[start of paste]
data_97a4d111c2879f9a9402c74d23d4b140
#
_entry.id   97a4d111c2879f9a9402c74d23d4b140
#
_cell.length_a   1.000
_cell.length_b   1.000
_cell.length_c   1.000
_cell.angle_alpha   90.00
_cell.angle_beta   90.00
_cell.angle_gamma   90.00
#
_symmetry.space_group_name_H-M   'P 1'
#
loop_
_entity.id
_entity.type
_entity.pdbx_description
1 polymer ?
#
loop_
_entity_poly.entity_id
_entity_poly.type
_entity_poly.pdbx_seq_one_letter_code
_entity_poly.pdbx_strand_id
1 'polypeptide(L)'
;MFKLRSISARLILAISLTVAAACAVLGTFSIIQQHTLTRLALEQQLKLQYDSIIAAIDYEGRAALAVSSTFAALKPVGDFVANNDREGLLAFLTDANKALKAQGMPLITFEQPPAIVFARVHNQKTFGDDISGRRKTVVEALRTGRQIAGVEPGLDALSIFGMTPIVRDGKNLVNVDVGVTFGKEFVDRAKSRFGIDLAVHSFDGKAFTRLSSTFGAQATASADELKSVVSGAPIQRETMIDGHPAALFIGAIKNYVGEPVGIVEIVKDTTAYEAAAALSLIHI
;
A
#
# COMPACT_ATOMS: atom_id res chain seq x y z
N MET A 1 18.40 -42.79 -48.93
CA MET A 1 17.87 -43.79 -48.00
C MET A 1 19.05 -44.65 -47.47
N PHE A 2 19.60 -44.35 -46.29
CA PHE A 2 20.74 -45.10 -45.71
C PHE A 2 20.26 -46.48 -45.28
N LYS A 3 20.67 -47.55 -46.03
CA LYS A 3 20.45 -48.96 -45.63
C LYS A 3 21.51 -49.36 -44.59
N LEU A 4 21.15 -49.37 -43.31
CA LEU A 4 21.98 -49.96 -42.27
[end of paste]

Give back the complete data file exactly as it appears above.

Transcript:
data_97a4d111c2879f9a9402c74d23d4b140
#
_entry.id   97a4d111c2879f9a9402c74d23d4b140
#
_cell.length_a   1.000
_cell.length_b   1.000
_cell.length_c   1.000
_cell.angle_alpha   90.00
_cell.angle_beta   90.00
_cell.angle_gamma   90.00
#
_symmetry.space_group_name_H-M   'P 1'
#
loop_
_entity.id
_entity.type
_entity.pdbx_description
1 polymer ?
#
loop_
_entity_poly.entity_id
_entity_poly.type
_entity_poly.pdbx_seq_one_letter_code
_entity_poly.pdbx_strand_id
1 'polypeptide(L)'
;MFKLRSISARLILAISLTVAAACAVLGTFSIIQQHTLTRLALEQQLKLQYDSIIAAIDYEGRAALAVSSTFAALKPVGDFVANNDREGLLAFLTDANKALKAQGMPLITFEQPPAIVFARVHNQKTFGDDISGRRKTVVEALRTGRQIAGVEPGLDALSIFGMTPIVRDGKNLVNVDVGVTFGKEFVDRAKSRFGIDLAVHSFDGKAFTRLSSTFGAQATASADELKSVVSGAPIQRETMIDGHPAALFIGAIKNYVGEPVGIVEIVKDTTAYEAAAALSLIHI
;
A
#
# COMPACT_ATOMS: atom_id res chain seq x y z
N MET A 1 18.40 -42.79 -48.93
CA MET A 1 17.87 -43.79 -48.00
C MET A 1 19.05 -44.65 -47.47
N PHE A 2 19.60 -44.35 -46.29
CA PHE A 2 20.74 -45.10 -45.71
C PHE A 2 20.26 -46.48 -45.28
N LYS A 3 20.67 -47.55 -46.03
CA LYS A 3 20.45 -48.96 -45.63
C LYS A 3 21.51 -49.36 -44.59
N LEU A 4 21.15 -49.37 -43.31
CA LEU A 4 21.98 -49.96 -42.27